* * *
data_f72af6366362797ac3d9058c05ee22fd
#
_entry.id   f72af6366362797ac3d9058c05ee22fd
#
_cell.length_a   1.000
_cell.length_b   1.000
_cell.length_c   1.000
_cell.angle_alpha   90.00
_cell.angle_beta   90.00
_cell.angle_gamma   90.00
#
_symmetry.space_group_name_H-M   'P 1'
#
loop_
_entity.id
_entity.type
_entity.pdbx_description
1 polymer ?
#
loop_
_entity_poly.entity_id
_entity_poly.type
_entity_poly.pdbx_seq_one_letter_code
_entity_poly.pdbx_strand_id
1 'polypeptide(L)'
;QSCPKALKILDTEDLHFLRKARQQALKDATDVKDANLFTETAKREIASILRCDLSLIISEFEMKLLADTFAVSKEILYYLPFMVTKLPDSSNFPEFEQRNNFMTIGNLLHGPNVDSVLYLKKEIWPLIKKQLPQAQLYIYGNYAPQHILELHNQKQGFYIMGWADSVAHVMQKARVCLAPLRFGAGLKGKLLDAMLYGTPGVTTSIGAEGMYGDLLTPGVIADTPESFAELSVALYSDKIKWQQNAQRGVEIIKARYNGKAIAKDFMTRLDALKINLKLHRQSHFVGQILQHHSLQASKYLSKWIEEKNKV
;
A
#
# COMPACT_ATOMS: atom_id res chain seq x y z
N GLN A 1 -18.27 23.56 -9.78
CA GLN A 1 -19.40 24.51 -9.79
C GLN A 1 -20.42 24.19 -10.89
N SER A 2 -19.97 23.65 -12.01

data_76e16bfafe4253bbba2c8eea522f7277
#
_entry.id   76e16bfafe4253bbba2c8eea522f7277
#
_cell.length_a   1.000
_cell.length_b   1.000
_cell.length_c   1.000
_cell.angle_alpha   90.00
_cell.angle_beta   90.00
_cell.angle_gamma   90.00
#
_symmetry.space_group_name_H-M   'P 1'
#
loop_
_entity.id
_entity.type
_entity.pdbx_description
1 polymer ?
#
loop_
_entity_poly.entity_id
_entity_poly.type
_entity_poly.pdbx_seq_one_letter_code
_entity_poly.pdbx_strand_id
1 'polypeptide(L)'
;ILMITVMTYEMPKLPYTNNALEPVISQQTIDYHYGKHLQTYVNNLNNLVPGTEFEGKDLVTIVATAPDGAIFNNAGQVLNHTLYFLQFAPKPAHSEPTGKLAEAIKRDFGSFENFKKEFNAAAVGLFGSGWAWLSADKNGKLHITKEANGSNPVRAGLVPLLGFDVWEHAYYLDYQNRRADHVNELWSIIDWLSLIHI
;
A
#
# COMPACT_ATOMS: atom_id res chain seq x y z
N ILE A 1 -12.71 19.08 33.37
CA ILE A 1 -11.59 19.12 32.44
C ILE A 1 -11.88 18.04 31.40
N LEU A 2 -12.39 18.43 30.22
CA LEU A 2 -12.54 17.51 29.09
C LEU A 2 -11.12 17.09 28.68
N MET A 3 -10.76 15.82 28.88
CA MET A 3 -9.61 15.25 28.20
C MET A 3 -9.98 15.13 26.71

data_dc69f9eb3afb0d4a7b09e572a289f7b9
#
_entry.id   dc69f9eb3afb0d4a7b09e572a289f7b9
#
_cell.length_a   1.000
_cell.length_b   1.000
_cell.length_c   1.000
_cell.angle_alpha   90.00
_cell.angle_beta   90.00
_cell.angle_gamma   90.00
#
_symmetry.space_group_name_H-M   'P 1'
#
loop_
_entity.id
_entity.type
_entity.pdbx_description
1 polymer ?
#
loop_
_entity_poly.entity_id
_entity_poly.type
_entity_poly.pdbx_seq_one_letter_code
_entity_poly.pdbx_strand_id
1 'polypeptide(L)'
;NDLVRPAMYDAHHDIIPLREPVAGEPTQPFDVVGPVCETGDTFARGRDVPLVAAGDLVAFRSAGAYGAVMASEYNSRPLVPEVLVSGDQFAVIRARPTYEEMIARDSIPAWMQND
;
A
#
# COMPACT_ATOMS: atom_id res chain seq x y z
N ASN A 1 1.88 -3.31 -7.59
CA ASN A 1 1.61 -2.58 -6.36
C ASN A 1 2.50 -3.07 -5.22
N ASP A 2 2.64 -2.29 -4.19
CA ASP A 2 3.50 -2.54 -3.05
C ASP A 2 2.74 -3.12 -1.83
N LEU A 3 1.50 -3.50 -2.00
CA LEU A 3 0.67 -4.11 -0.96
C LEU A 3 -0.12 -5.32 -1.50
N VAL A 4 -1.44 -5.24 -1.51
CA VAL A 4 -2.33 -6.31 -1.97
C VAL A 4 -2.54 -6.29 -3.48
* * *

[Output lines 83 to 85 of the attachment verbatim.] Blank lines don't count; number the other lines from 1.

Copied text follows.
_cell.angle_gamma   90.00
#
_symmetry.space_group_name_H-M   'P 1'